But the forces in opposition are powerful and plenty. They include public education bureaucrats and teachers mired in naivete and political correctness, biased textbook publishers, politicized professors and other experts tasked with helping states approve textbooks, and at the top of the heap, billions of dollars in Saudi funding. These funds are pouring into the coffers of various organs that design K-12 curricula. The resultant material, not coincidentally, turns out to be inaccurate, biased and, considering the Wahhabist strain of Islam promulgated by Saudi Arabia, dangerous. And again, taxpayer dollars are involved. National Review Online contributing editor Stanley Kurtz explains :
"The United States government gives money — and a federal seal of approval — to a university Middle East Studies center. That center offers a government-approved K-12 Middle East studies curriculum to America's teachers. But in fact, that curriculum has been bought and paid for by the Saudis, who may even have trained the personnel who operate the university's outreach program. Meanwhile, the American government is asleep at the wheel — paying scant attention to how its federally mandated public outreach programs actually work. So without ever realizing it, America's taxpayers end up subsidizing — and providing official federal approval for — K-12 educational materials on the Middle East that have been created under Saudi auspices. Game, set, match: Saudis."
Along with funding textbooks and curricula, the Saudis are also involved in funding and designing training for public school teachers. The Saudi funded Prince Alwaleed Bin Talal Center for Muslim-Christian Understanding at Georgetown University now offers professional development workshops for K-12 teachers. The workshops take place at the hosting institution and provide teachers with classroom material. They are free of charge and ACMCU throws in lunch to boot.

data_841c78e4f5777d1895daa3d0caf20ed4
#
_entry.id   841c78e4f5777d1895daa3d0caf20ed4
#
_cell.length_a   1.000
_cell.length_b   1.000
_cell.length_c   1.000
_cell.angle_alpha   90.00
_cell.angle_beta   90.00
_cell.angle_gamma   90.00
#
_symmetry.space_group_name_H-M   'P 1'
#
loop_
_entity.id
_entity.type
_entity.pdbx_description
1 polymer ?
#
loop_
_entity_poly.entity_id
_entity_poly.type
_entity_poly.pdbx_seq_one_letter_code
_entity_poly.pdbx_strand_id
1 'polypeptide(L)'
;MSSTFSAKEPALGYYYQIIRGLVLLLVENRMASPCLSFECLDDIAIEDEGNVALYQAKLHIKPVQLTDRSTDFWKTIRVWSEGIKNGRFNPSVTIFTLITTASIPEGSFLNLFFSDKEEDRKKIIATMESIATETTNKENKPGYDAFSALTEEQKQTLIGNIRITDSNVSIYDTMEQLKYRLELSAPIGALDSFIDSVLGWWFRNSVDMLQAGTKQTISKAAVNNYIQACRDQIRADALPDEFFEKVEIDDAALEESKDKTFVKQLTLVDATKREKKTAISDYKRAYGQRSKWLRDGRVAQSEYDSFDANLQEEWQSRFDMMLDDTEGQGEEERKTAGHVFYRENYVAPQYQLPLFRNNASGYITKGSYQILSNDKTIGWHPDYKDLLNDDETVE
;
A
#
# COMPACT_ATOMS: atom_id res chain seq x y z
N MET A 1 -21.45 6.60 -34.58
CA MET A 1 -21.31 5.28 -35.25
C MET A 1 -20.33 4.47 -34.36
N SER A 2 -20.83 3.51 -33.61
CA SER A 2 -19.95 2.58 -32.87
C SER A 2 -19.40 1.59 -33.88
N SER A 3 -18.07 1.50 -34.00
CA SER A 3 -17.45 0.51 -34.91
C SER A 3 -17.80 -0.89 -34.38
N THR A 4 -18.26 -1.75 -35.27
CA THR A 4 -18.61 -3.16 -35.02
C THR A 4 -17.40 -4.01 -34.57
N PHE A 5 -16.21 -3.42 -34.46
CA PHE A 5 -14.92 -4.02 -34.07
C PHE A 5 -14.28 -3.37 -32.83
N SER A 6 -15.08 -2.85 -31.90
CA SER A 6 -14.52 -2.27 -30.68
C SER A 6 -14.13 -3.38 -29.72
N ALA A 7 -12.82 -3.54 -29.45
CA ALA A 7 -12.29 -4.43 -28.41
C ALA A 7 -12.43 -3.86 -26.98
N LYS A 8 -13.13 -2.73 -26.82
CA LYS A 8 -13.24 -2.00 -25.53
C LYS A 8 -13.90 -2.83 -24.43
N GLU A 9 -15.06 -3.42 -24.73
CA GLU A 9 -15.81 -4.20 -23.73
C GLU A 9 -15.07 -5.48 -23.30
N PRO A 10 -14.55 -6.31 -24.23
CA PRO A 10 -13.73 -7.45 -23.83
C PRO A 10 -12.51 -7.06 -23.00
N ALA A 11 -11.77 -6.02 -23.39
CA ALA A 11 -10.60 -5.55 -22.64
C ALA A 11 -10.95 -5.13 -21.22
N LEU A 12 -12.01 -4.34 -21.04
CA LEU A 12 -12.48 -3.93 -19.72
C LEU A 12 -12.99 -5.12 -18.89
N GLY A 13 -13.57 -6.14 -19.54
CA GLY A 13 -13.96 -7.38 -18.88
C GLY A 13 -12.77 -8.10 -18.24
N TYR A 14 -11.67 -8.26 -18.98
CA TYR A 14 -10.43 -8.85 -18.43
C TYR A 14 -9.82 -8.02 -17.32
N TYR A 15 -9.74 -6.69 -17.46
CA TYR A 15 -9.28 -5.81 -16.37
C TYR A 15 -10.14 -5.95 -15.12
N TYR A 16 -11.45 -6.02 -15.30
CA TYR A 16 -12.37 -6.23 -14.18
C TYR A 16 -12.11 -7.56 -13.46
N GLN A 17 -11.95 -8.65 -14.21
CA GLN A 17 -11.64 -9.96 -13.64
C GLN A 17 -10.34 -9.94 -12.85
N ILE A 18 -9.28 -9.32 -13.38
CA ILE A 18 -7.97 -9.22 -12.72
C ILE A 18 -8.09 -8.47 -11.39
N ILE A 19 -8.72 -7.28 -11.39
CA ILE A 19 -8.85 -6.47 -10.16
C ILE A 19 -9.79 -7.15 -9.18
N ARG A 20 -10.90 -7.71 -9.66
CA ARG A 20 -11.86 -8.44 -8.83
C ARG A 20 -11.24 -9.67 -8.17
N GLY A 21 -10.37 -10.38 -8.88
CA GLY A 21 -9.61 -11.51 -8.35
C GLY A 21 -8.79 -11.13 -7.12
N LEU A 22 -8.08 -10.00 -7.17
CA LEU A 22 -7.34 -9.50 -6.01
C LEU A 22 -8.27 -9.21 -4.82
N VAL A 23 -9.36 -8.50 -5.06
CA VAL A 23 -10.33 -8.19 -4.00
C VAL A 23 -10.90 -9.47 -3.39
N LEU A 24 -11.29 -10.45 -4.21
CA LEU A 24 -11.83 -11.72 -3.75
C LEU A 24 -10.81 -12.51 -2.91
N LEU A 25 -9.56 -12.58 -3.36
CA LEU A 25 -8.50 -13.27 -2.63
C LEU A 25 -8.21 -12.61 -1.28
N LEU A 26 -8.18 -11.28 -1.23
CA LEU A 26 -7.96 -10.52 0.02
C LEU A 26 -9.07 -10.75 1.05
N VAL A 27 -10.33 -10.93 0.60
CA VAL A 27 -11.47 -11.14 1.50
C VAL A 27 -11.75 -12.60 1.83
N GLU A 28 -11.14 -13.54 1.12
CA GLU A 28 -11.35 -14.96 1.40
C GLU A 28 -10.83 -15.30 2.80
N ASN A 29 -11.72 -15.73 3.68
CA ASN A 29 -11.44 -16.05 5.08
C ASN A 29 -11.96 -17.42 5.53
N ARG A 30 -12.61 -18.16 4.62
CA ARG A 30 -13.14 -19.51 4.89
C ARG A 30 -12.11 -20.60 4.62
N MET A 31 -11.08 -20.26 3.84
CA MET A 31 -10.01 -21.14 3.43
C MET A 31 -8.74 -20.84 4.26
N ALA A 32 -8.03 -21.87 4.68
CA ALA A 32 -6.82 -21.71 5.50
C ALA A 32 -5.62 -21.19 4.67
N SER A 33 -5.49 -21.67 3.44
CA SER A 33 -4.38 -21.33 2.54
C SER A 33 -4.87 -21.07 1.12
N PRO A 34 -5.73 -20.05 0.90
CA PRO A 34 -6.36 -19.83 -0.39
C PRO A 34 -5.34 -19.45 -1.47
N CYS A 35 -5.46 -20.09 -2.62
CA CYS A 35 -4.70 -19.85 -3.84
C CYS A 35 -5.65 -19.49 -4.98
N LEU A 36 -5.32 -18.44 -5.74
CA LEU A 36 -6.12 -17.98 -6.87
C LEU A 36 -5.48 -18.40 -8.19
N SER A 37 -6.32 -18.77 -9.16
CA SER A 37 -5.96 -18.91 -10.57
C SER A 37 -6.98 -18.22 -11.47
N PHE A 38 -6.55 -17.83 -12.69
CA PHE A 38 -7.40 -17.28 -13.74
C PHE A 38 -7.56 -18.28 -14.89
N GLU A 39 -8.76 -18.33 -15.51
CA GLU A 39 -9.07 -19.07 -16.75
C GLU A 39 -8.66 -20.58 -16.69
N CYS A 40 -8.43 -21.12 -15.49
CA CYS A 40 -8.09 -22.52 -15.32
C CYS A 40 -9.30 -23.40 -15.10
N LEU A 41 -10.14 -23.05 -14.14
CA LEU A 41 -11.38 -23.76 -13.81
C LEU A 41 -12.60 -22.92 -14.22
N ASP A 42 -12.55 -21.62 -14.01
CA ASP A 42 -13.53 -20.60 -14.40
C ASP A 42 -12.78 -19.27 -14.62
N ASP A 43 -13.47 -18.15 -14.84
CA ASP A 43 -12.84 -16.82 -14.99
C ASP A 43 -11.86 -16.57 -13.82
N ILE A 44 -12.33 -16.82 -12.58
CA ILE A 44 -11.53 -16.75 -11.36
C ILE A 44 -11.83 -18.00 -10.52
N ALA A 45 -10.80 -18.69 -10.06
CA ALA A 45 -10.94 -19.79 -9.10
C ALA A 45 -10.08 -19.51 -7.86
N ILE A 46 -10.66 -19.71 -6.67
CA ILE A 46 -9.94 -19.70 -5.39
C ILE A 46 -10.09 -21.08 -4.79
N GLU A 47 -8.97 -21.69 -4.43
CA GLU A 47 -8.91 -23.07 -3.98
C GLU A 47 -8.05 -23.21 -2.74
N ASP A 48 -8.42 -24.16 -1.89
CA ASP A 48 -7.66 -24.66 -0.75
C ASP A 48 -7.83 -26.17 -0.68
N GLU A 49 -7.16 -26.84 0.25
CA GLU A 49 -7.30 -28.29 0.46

But this generosity likely comes with a catch, for the center is known for producing scholars and material with a decidedly apologist bent, both toward the Saudi Royal Family and Islamic radicalism. It's no accident that ACMCU education consultant Susan Douglass, according to her bio, has been "an affiliated scholar" with the Council on Islamic Education "for over a decade." Douglass also taught social studies at the Islamic Saudi Academy in Fairfax, Va., where her husband still teaches. ISA has come under investigation for Saudi-provided textbooks and curriculum that some have alleged promotes hatred and intolerance towards non-Muslims. That someone with Douglass' problematic associations would be in charge of training public school teachers hardly inspires confidence in the system.
While groups such as People for the American Way, Americans United for Separation of Church and State, and the ACLU express outrage at any semblance of Christianity in America's public schools, very little clamor has met the emergence of Islam in the same arena. An occasional press release, such as the one put out by the Minnesota chapter of the ACLU regarding TIZA, will surface, but by and large, the arbiters of separation of church and state or in this case, mosque and state, have gone silent. The same can largely be said for the federal government and, in particular, the State Department. No doubt, Saudi dollars and influence are part of the problem.
Probably the single greatest weapon in the arsenal of those trying to fight the misuse of America's public schools is community involvement. As noted previously, a number of parental coalitions have sprung up across the country in an effort to protect their own children from indoctrination. The Stop the Madrassa Coalition has expanded its efforts beyond New York City by working on policy ideas for legislation and meeting privately with members of Congress. Also providing hope are Rep. Sue Myrick (R-N.C.), whose 10-point "Wake Up America" agenda includes a call to reform Saudi-provided textbooks, and the bipartisan Congressional Anti-Terrorism Caucus she co-chairs. Its focus on "jihadist ideology" demonstrates an all-too-rare governmental understanding of the nature of the current conflict.
The power to educate the next generation is an inestimable one and a free society cedes control at its peril. The days of the "silent majority" are no longer tenable in the face of a determined and clever enemy. The battle of ideas must be joined.
Cinnamon Stillwell is the Northern California Representative for Campus Watch. She can be reached at firstname.lastname@example.org.
Related Topics: Academia, Dhimmitude, Muslims in the United States | Cinnamon Stillwell